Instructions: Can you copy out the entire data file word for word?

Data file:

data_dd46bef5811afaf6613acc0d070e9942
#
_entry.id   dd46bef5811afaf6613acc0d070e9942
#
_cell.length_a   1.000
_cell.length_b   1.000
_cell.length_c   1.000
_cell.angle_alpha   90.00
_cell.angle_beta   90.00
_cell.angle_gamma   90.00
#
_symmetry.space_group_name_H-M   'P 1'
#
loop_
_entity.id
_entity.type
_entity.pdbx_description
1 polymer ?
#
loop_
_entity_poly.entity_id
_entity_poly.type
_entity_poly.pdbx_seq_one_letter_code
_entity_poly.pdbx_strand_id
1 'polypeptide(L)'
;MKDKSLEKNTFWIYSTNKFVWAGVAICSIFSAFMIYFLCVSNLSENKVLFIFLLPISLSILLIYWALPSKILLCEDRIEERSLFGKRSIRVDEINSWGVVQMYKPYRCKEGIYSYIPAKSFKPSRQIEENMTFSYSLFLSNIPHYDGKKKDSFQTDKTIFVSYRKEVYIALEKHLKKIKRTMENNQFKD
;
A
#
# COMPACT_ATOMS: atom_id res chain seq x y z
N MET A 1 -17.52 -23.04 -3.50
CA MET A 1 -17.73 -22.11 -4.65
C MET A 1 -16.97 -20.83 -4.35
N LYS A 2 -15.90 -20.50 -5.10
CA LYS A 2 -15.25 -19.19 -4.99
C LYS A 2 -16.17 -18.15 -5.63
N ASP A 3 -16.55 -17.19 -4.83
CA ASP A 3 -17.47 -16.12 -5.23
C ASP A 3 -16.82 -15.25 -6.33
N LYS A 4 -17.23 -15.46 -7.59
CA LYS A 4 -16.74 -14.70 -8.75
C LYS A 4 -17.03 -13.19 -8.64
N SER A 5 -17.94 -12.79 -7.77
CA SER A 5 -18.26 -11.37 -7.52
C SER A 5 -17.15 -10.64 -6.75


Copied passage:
data_dd46bef5811afaf6613acc0d070e9942
#
_entry.id   dd46bef5811afaf6613acc0d070e9942
#
_cell.length_a   1.000
_cell.length_b   1.000
_cell.length_c   1.000
_cell.angle_alpha   90.00
_cell.angle_beta   90.00
_cell.angle_gamma   90.00
#
_symmetry.space_group_name_H-M   'P 1'
#
loop_
_entity.id
_entity.type
_entity.pdbx_description
1 polymer ?
#
loop_
_entity_poly.entity_id
_entity_poly.type
_entity_poly.pdbx_seq_one_letter_code
_entity_poly.pdbx_strand_id
1 'polypeptide(L)'
;MKDKSLEKNTFWIYSTNKFVWAGVAICSIFSAFMIYFLCVSNLSENKVLFIFLLPISLSILLIYWALPSKILLCEDRIEERSLFGKRSIRVDEINSWGVVQMYKPYRCKEGIYSYIPAKSFKPSRQIEENMTFSYSLFLSNIPHYDGKKKDSFQTDKTIFVSYRKEVYIALEKHLKKIKRTMENNQFKD
;
A
#
# COMPACT_ATOMS: atom_id res chain seq x y z
N MET A 1 -17.52 -23.04 -3.50
CA MET A 1 -17.73 -22.11 -4.65
C MET A 1 -16.97 -20.83 -4.35
N LYS A 2 -15.90 -20.50 -5.10
CA LYS A 2 -15.25 -19.19 -4.99
C LYS A 2 -16.17 -18.15 -5.63
N ASP A 3 -16.55 -17.19 -4.83
CA ASP A 3 -17.47 -16.12 -5.23
C ASP A 3 -16.82 -15.25 -6.33
N LYS A 4 -17.23 -15.46 -7.59
CA LYS A 4 -16.74 -14.70 -8.75
C LYS A 4 -17.03 -13.19 -8.64
N SER A 5 -17.94 -12.79 -7.77
CA SER A 5 -18.26 -11.37 -7.52
C SER A 5 -17.15 -10.64 -6.75